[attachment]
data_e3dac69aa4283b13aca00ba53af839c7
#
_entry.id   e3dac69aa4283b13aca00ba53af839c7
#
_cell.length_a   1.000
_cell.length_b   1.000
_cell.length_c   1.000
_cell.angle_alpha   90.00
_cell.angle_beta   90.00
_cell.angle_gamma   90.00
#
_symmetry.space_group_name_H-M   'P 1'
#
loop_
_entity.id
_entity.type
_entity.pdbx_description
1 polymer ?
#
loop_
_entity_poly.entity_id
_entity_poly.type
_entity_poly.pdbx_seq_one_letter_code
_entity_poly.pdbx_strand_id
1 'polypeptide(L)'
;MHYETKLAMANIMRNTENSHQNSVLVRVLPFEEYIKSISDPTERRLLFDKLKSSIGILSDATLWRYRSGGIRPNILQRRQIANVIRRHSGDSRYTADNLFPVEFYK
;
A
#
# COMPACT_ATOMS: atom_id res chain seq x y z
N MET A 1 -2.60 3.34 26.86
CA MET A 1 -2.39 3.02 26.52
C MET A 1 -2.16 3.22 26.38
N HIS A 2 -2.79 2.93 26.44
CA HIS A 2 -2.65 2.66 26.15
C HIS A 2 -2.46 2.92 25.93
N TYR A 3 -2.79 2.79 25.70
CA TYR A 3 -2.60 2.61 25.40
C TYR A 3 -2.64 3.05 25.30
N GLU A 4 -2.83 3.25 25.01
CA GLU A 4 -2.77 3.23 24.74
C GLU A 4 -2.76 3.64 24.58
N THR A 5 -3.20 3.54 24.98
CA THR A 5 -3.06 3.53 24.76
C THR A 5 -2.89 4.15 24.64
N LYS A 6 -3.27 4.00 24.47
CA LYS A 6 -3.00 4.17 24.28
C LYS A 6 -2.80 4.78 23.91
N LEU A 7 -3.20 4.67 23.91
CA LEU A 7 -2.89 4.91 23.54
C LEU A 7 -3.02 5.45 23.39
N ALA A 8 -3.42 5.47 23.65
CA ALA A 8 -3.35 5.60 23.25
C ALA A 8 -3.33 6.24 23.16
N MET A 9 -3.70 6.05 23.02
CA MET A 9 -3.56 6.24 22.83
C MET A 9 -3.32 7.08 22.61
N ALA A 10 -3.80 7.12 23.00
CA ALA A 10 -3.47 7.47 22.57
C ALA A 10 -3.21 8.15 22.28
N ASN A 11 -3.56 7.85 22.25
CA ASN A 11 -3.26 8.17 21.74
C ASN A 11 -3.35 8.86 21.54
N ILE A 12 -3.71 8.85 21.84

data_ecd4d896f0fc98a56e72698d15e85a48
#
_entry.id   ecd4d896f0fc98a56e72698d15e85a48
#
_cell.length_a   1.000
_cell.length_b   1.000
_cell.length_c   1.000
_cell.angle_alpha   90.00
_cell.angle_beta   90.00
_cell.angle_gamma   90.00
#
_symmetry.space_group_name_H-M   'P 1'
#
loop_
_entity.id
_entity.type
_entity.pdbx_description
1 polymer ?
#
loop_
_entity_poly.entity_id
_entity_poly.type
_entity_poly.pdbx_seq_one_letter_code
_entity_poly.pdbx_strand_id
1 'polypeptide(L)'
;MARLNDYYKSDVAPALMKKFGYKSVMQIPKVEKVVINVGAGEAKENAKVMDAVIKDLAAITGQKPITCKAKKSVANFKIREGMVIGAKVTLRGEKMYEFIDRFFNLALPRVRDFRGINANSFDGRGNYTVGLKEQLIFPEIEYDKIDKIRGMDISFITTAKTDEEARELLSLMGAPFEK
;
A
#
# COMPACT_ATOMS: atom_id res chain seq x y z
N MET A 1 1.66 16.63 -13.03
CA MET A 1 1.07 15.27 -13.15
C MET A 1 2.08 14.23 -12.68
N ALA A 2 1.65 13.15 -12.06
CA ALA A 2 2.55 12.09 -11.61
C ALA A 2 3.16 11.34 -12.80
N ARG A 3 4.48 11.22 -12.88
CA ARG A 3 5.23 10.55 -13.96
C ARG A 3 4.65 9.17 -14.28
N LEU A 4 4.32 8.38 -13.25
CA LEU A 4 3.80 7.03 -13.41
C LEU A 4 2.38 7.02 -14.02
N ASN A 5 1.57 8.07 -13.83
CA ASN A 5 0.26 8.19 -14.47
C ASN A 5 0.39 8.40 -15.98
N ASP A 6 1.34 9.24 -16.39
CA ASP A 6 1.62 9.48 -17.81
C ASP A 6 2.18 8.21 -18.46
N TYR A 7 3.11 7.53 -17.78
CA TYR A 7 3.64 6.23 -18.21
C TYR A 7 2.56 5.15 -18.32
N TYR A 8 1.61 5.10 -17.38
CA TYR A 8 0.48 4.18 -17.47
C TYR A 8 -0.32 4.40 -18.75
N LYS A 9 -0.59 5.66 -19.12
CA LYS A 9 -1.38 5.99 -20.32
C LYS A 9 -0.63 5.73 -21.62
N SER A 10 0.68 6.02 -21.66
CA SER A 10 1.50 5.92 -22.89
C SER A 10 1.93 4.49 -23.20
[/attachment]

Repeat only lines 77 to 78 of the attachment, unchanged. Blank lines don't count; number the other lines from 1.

#
loop_